Although I shall seek the leave of the Committee to withdraw the amendment, the Minister of State is beginning to give the steering committee a lot of hard work. I gave a very short precis of how other Parliaments work with their MEPs. The steering committee may be in danger of taking issues away from the House and not bringing them back at an effective stage. Perhaps he could ensure that that is given serious consideration on Report. I beg to ask leave to withdraw the amendment. Amendment, by leave, withdrawn. Schedule 3, as amended, agreed to.

Clause 22

Members' interests

Dr. Fox: I beg to move amendment No. 159, in page 10, line 33, after 'person', insert


', organisation or trade union'.

The Chairman: With this, it will be convenient to discuss the following amendments: No. 160, in page 10, line 38, after 'person', insert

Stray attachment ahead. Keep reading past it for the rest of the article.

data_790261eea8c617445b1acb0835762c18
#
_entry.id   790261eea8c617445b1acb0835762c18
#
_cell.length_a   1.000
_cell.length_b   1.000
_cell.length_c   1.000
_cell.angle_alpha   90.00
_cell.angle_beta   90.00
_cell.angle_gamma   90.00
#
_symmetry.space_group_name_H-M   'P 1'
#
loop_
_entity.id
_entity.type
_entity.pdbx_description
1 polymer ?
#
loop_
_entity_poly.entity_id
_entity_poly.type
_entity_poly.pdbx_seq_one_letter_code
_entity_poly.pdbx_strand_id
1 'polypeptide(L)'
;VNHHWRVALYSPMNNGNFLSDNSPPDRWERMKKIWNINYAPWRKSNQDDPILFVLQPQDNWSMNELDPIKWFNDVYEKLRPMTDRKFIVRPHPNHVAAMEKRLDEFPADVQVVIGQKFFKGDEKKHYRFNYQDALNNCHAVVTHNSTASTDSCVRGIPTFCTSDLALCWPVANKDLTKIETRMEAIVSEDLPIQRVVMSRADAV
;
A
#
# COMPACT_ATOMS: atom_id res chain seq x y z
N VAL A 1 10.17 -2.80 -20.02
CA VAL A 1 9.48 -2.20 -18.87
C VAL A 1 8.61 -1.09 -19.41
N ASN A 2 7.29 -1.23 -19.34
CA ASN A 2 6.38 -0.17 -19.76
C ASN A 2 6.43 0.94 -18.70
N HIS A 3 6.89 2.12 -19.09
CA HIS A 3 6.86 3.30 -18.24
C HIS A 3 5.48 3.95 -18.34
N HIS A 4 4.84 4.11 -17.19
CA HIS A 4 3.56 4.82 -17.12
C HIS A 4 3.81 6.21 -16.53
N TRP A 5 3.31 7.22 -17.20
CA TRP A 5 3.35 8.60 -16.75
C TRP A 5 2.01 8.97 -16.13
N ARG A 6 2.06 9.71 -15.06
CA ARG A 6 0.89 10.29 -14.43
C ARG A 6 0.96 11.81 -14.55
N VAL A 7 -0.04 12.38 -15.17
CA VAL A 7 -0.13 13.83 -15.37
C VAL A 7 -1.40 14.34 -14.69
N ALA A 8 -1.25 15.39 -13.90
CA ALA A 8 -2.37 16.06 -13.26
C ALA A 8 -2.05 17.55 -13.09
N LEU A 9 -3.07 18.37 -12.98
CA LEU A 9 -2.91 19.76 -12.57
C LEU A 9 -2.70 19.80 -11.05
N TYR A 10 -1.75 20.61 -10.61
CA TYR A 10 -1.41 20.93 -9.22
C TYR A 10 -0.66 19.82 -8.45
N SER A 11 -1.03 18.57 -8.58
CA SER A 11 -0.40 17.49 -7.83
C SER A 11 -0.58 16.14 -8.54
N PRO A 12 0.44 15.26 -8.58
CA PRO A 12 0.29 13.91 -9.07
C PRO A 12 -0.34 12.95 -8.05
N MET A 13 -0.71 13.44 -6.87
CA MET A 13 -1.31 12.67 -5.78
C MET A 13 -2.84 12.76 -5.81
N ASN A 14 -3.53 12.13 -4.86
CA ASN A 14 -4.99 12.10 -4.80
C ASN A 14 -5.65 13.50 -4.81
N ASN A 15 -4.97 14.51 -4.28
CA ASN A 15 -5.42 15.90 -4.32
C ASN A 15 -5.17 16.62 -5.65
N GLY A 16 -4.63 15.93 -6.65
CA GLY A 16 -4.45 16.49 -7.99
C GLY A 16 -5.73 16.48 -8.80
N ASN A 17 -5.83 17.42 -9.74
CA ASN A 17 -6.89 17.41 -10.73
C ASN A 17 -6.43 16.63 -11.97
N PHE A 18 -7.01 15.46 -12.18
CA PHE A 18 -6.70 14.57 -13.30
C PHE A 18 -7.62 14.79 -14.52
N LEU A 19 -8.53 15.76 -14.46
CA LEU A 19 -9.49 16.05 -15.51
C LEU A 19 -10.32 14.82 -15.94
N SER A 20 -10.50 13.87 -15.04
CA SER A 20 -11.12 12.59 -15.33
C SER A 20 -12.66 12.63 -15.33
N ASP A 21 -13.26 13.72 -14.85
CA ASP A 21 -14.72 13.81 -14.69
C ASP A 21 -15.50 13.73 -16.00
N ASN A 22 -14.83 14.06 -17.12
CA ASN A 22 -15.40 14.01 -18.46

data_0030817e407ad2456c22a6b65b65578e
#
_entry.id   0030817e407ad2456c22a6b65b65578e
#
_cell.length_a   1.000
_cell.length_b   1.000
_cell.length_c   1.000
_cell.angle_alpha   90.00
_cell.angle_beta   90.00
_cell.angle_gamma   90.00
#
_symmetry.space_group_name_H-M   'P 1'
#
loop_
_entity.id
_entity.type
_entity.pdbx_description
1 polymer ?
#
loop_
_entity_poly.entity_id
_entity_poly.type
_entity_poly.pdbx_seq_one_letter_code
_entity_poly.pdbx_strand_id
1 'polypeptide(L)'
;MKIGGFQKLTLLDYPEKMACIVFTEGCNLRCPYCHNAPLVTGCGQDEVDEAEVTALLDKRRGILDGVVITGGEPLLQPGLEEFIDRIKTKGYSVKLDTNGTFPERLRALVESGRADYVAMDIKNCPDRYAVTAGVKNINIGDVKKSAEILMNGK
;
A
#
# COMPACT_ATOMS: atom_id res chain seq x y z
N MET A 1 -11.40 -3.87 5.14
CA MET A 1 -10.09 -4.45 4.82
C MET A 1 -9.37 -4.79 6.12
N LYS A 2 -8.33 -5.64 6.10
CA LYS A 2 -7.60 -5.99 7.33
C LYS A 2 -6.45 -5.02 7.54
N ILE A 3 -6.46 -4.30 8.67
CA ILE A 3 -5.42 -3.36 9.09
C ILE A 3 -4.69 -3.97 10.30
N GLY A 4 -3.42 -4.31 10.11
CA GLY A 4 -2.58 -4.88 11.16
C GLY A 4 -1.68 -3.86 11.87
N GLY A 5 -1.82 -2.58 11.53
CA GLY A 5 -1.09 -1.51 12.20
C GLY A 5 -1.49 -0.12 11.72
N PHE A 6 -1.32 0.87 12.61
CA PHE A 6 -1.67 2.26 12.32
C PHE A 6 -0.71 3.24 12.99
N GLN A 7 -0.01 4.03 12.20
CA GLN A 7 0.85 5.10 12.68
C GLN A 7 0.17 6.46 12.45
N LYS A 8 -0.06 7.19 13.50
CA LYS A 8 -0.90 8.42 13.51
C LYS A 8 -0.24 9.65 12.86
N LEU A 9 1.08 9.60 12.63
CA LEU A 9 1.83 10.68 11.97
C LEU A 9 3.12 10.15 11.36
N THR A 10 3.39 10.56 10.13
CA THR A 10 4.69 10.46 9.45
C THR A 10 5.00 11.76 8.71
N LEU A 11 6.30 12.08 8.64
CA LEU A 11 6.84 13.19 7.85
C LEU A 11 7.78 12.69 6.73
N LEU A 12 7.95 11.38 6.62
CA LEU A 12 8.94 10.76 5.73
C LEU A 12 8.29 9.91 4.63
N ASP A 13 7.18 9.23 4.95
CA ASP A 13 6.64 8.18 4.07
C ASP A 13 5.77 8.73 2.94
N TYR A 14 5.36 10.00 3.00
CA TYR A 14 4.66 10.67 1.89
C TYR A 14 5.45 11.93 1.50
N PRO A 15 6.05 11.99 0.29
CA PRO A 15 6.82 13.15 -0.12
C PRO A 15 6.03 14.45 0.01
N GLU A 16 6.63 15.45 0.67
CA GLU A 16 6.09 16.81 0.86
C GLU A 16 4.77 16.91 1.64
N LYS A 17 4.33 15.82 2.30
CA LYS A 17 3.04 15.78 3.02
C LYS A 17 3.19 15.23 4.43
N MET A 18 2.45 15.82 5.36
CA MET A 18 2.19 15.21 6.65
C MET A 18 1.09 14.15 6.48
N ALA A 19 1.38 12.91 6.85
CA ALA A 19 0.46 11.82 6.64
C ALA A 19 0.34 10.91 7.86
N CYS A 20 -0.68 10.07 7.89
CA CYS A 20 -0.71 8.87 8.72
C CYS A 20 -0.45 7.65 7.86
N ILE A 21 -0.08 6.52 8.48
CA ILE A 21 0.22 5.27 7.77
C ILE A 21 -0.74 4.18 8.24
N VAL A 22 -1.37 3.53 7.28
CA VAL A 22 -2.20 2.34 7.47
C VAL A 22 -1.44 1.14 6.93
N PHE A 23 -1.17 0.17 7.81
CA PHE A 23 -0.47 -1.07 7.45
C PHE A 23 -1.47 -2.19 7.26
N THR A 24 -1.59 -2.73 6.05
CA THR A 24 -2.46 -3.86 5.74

', organisation or trade union'.

Government amendment No. 222.

Dr. Fox: We want to get through a great deal of material this evening. I hope that the Committee will understand that the length of time that I take on the amendment does not detract from the seriousness with which we regard the issue.

The White Paper says that the Parliament must be open, responsive and accountable. It confirms that Standing Orders will cover Members' pecuniary interests. The Bill says that the Standing Orders must prohibit Members from advocating a matter


or from urging any other Members to do so in return for payment or benefit.

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I shall not detain the Committee by going over recent history, the traumas that Parliament has been through, and the measures that we put in place to deal with such matters, or mentioning any of the on-going sagas involving hon. Members on both sides. That is irrelevant. However, it is important that the Scottish Parliament should have an opportunity for clarity and transparency with the new measures to be put in place.